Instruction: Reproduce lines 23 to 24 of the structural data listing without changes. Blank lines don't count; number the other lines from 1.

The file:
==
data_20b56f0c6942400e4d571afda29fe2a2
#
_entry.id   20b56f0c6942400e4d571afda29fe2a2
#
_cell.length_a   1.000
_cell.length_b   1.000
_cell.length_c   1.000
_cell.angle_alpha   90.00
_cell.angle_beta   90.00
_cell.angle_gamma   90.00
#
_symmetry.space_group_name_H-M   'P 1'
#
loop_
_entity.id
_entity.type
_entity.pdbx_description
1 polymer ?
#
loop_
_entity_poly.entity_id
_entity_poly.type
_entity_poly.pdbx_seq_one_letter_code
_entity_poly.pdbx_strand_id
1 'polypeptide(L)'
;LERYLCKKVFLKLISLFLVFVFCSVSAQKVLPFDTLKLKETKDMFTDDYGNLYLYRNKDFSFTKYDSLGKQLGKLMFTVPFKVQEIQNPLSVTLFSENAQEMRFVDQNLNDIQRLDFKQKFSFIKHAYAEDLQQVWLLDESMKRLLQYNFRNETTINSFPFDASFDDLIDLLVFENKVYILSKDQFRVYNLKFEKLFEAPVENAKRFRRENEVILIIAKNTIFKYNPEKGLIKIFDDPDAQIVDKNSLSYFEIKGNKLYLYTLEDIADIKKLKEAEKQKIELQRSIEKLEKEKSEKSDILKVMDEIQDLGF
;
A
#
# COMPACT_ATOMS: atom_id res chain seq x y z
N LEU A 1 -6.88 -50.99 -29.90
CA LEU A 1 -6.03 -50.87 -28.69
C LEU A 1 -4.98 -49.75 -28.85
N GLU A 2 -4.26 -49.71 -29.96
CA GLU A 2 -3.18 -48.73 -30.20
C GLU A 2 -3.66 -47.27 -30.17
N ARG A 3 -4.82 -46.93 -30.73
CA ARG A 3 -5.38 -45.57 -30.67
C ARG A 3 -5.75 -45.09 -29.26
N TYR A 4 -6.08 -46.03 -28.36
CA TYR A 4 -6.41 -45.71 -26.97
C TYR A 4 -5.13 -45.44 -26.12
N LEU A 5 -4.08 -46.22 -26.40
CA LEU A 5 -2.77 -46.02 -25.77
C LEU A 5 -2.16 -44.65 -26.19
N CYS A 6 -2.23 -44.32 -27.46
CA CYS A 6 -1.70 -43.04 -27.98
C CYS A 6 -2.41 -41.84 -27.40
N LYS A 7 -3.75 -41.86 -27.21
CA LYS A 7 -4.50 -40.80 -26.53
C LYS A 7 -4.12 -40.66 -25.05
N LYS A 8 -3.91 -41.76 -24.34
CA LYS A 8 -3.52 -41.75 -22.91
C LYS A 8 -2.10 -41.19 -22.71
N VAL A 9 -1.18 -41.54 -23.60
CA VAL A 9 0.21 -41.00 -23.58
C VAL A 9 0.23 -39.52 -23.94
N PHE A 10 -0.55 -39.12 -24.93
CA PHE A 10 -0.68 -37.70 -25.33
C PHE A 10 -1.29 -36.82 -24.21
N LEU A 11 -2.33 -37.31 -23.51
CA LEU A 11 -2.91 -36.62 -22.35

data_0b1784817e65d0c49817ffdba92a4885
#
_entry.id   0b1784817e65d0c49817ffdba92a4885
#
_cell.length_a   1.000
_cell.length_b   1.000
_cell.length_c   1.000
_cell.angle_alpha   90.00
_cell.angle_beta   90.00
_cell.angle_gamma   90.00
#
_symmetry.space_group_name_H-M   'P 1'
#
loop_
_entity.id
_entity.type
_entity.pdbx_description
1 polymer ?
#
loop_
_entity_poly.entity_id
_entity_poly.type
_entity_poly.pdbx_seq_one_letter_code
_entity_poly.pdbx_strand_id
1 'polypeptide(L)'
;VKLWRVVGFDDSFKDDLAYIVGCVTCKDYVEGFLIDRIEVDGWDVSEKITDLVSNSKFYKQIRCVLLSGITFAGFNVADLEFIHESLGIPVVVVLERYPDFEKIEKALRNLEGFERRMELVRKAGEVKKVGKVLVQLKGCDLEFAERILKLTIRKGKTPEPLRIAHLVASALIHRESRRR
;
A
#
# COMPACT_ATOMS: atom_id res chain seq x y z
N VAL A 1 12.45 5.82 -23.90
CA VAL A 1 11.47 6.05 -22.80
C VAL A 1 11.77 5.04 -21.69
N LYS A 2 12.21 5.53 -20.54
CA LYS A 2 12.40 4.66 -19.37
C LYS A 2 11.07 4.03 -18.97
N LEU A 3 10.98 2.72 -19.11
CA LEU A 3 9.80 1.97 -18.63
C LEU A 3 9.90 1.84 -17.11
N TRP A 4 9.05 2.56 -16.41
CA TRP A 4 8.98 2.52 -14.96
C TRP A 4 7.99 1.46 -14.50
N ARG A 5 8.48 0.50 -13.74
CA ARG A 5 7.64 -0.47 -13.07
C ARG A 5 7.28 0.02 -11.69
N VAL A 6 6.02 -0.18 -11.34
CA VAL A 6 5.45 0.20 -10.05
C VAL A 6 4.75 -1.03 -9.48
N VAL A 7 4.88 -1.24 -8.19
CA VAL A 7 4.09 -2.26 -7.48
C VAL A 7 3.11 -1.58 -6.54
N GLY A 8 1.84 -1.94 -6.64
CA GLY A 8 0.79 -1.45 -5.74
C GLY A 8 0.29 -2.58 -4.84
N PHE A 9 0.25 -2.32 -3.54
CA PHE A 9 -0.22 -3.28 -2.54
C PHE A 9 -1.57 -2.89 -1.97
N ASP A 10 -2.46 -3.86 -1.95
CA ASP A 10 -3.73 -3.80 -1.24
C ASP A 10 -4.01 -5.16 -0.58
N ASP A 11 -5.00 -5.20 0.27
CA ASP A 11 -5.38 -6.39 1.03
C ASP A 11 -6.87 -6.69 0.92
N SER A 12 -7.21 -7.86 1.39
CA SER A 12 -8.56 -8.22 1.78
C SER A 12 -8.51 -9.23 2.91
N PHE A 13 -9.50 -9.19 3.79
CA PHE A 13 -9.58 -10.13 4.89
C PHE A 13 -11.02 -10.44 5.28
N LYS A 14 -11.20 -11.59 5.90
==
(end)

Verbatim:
_entity_poly.pdbx_seq_one_letter_code
_entity_poly.pdbx_strand_id